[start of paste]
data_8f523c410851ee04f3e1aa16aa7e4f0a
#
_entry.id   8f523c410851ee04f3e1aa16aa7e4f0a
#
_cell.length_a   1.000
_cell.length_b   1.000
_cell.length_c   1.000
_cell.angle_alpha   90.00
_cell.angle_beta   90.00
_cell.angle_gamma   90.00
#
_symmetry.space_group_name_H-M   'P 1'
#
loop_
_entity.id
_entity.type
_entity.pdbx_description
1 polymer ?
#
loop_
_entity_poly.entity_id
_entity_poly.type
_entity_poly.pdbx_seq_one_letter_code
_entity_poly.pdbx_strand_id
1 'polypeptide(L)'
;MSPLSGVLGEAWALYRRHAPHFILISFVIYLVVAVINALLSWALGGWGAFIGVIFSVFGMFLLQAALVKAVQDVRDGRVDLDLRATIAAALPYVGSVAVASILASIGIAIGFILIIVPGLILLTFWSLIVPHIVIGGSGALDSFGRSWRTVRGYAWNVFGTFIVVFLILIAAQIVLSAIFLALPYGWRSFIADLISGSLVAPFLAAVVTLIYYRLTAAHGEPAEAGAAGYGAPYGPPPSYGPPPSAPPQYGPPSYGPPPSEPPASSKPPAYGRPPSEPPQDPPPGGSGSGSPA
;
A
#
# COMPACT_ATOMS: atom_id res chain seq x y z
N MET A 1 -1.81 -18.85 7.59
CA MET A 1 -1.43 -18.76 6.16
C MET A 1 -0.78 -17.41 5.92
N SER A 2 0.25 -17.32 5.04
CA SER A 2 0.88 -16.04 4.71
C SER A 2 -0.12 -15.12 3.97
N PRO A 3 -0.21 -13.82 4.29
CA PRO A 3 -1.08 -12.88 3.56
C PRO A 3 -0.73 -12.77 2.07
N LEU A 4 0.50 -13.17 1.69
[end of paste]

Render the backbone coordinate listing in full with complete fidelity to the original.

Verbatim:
data_8f523c410851ee04f3e1aa16aa7e4f0a
#
_entry.id   8f523c410851ee04f3e1aa16aa7e4f0a
#
_cell.length_a   1.000
_cell.length_b   1.000
_cell.length_c   1.000
_cell.angle_alpha   90.00
_cell.angle_beta   90.00
_cell.angle_gamma   90.00
#
_symmetry.space_group_name_H-M   'P 1'
#
loop_
_entity.id
_entity.type
_entity.pdbx_description
1 polymer ?
#
loop_
_entity_poly.entity_id
_entity_poly.type
_entity_poly.pdbx_seq_one_letter_code
_entity_poly.pdbx_strand_id
1 'polypeptide(L)'
;MSPLSGVLGEAWALYRRHAPHFILISFVIYLVVAVINALLSWALGGWGAFIGVIFSVFGMFLLQAALVKAVQDVRDGRVDLDLRATIAAALPYVGSVAVASILASIGIAIGFILIIVPGLILLTFWSLIVPHIVIGGSGALDSFGRSWRTVRGYAWNVFGTFIVVFLILIAAQIVLSAIFLALPYGWRSFIADLISGSLVAPFLAAVVTLIYYRLTAAHGEPAEAGAAGYGAPYGPPPSYGPPPSAPPQYGPPSYGPPPSEPPASSKPPAYGRPPSEPPQDPPPGGSGSGSPA
;
A
#
# COMPACT_ATOMS: atom_id res chain seq x y z
N MET A 1 -1.81 -18.85 7.59
CA MET A 1 -1.43 -18.76 6.16
C MET A 1 -0.78 -17.41 5.92
N SER A 2 0.25 -17.32 5.04
CA SER A 2 0.88 -16.04 4.71
C SER A 2 -0.12 -15.12 3.97
N PRO A 3 -0.21 -13.82 4.29
CA PRO A 3 -1.08 -12.88 3.56
C PRO A 3 -0.73 -12.77 2.07
N LEU A 4 0.50 -13.17 1.69